NASA’s asteroid sampling spacecraft, OSIRIS-REx, sat atop an Atlas V rocket as it was rolled to the launch pad earlier today. The rocket and spacecraft made the slow, but short journey from the Vertical Integration Facility. That’s where OSIRIS-REx was placed on top of the rocket last month.

OSIRIS-REx and Atlas V rocket

The photographer’s perspective is looking out of the Vertical Integration Facility. You can see the launch bad in the background just to the right of OSIRIS-REx.

Launch is set for Thursday (Sept. 8) evening at 7:05 pm ET. But NASA has a little wiggle room if a delay pops up. But any delay better be short. The launch window extends through Friday at 9:00 pm ET.

What happens if the launch is delayed? President and CEO of United Launch Alliance (the Atlas V is there rocket) tweeted an infographic with the answer yesterday.

NASA will have to wait a year if tomorrow’s launch is delayed too long.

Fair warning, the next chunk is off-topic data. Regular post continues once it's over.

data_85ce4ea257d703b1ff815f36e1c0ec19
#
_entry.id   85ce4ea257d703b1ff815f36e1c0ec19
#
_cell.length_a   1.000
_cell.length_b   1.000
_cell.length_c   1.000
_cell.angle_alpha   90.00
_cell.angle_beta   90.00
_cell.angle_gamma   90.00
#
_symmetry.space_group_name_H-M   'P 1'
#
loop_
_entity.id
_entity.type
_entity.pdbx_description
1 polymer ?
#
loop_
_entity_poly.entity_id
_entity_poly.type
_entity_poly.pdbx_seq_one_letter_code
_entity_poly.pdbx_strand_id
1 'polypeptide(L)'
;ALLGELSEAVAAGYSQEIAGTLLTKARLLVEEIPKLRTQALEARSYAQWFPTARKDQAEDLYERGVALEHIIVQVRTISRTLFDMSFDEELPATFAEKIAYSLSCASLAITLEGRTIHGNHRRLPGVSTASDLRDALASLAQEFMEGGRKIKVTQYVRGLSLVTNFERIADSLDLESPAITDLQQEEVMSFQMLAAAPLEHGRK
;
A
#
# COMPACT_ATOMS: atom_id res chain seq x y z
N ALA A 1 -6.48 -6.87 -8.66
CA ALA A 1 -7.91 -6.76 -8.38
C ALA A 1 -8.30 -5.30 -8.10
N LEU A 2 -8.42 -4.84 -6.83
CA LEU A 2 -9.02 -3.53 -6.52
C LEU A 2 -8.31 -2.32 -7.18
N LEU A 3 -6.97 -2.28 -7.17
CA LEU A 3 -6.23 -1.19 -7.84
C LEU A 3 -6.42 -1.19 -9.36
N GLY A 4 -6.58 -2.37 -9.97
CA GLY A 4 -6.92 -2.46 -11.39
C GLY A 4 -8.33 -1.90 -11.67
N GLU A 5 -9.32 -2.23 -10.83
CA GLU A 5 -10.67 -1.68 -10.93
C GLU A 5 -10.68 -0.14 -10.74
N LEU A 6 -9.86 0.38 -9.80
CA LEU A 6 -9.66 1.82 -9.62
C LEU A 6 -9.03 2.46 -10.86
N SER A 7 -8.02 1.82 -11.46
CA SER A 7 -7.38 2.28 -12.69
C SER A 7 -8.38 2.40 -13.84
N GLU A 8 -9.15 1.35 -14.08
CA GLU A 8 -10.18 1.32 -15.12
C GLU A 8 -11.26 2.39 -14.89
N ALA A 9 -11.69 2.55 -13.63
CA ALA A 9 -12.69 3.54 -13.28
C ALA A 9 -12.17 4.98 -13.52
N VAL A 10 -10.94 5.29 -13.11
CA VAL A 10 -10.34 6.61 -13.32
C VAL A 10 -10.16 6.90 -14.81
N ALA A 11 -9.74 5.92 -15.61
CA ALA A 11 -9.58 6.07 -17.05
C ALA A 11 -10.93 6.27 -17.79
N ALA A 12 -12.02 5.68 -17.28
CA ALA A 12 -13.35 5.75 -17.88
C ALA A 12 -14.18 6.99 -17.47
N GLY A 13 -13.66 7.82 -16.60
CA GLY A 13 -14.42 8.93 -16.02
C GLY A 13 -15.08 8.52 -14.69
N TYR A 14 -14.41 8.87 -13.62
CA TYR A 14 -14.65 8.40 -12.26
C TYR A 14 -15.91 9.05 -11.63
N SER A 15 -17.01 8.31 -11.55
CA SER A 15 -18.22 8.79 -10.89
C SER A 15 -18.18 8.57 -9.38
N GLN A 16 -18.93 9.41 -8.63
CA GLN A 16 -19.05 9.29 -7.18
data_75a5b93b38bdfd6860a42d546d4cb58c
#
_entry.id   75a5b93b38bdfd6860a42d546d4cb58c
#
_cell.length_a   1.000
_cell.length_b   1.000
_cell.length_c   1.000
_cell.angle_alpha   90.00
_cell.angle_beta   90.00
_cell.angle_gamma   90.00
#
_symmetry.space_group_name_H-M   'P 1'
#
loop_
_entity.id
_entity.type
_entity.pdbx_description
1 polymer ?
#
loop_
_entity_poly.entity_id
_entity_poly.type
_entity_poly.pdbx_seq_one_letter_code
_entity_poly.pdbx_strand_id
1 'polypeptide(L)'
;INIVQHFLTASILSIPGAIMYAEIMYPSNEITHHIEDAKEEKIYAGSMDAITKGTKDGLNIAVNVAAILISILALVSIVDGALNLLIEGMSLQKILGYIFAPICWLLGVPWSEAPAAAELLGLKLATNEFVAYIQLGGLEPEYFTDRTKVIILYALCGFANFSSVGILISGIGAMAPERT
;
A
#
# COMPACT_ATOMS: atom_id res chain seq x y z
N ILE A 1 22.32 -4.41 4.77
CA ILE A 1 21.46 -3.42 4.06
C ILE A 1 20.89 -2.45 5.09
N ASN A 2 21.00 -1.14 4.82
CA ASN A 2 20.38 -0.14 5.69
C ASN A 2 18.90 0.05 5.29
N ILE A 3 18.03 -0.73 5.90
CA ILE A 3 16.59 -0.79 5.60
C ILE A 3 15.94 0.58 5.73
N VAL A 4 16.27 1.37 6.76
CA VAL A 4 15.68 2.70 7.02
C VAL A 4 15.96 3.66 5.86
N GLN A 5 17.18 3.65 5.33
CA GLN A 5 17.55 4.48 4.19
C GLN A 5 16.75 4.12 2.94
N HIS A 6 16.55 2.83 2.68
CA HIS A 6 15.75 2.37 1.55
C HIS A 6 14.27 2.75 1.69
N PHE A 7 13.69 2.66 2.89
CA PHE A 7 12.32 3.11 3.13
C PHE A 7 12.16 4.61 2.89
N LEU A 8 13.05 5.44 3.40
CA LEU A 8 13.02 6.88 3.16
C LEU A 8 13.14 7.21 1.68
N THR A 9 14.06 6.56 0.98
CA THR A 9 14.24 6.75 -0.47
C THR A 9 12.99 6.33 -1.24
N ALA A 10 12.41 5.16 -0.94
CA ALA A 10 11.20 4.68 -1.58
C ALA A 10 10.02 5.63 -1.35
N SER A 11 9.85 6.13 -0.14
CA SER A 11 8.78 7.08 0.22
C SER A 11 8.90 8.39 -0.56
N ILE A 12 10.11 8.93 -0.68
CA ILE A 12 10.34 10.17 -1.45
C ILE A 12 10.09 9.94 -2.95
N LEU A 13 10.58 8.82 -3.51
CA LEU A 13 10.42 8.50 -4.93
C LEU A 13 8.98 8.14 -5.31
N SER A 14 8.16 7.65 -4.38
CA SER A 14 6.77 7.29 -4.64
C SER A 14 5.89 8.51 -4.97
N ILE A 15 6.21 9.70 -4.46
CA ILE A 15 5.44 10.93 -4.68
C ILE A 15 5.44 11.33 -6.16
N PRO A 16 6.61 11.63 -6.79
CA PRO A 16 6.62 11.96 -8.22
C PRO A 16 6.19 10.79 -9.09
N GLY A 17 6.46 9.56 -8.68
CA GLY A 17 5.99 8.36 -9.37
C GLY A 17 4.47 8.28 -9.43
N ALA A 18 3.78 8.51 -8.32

Here are more images from this morning’s rollout.

How does OSIRIS-REx get to the launch pad?

It’s a good question. I was wondering the same thing. At first, I thought it was via the Missile Crawler Transporter Facilities (aka crawler-transporters). This massive pair of tracked vehicles was used to carry the space shuttle (and other rockets) to the launch pad.

Here are the huge vehicles carrying the hefty Space Shuttle Discovery.

space shuttle rollout

OSIRIS-REx (and the Atlas V rocket) were rolled to the launch pad this morning on a pair of “trackmobiles.” These “trackmobiles” pull the rocket nearly 2,000 feet along rail tracks. We can just barely make out the tracks in the top photo. Look to the left of the rocket on each side of the road.

A United Launch Alliance rocket rollout from late July shows the “trackmobiles” rail system much better. The following images are courtesy of United Launch Alliance (via SpaceFlightNow).

trackmobiles and rocket

trackmobiles carrying rocket

OSIRIS-REx is expected to begin its journey towards asteroid Bennu tomorrow evening. Live coverage kicks off at 4:30 pm ET on NASA TV.

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